At a function hosted by software vendor Citrix, systems integrators (SIs) have been touted as the ideal channel partners for companies wishing their applications hosted, managed and delivered via an application service provider (ASP).
Touted as an "ASP debate", a panel of vendors, ASPs and their customers agreed wholeheartedly on most issues, particularly on what skills and heritage an ASP needs to be successful.
"It's been the systems integrators, people with experience in hardware and software, that have come to the fore," said Phil Osborne, business development manager of iBusiness at Citrix Systems Asia Pacific.
Phil Lancaster, a Citrix systems integration partner-cum-ASP, agreed. "Understanding a client's needs is important, and an integrator tends to have had that experience." Lancaster was accompanied by one of his ASP customers, who also advocated the SI as the perfect ASP partner.
"We went with Express Apps because they have plenty of experience at doing boring SI work for boring companies, making things happen in the boring real world," mused Paul Talkington, chief financial officer for Northline Transport.
Another reason SIs are popular as ASP partners, again agreed unanimously by all presenters at the debate, is because the ASP model involves technical complexities that give systems integrators a significant value-add proposition. "Applications still require customisation on the ASP platform," said Jonathan Klug, managing director of ASP Com Tech Central. "It's not about just delivering [Microsoft] Office or Exchange. There wouldn't be enough technical complexity for us to provide a value-add."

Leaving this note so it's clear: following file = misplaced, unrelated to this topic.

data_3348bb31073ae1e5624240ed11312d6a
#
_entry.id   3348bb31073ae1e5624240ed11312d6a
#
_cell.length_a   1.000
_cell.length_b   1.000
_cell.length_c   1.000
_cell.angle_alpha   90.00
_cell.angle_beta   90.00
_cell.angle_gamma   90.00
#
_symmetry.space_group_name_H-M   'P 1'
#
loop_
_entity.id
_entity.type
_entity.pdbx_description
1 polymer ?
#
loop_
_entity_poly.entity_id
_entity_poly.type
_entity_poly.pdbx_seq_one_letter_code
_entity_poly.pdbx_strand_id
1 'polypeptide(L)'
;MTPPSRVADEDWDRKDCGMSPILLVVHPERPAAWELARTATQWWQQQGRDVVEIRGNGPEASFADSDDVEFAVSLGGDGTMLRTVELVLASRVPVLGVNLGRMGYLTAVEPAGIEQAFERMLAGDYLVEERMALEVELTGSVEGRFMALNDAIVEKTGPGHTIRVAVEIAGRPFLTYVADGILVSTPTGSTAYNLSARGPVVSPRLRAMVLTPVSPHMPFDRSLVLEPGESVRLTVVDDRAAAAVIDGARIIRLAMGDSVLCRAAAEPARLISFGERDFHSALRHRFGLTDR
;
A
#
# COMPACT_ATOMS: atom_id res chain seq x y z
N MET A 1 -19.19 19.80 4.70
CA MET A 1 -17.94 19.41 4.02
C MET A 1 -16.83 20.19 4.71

Klug said the most likely users of an ASP are services organisations that are reliant on technology, as its failure would completely reduce their productivity. It also suits those organisations that are geographically scattered. "These issues add a layer of complexity, which is seen as an opportunity for providers like ourselves," he said.
But Klug suggested that even the most solid systems integrators don't have all the ingredients to make the ASP model work, and need to look at utilising the skills and assets of other channel players. "We have been working with hosting specialists and telcos. It's all about finding the right mix," he said. "In a lot of ways we are eating our own dog food. For example, we are outsourcing the hosting to Optus' data centre in Ultimo because we didn't have $35 million to spend on building one."
Gartner analyst Rolf Jester concluded that the biggest challenge for systems integrators becoming ASPs is creating brand awareness. "People are beginning to understand that [the ASP model] is not necessarily a way to save money," he said. "And barriers like reliable access, and security and integrity are easily addressed concerns. The reputation of the company is the number one concern. ASPs have to establish themselves as a trusted brand in their target market."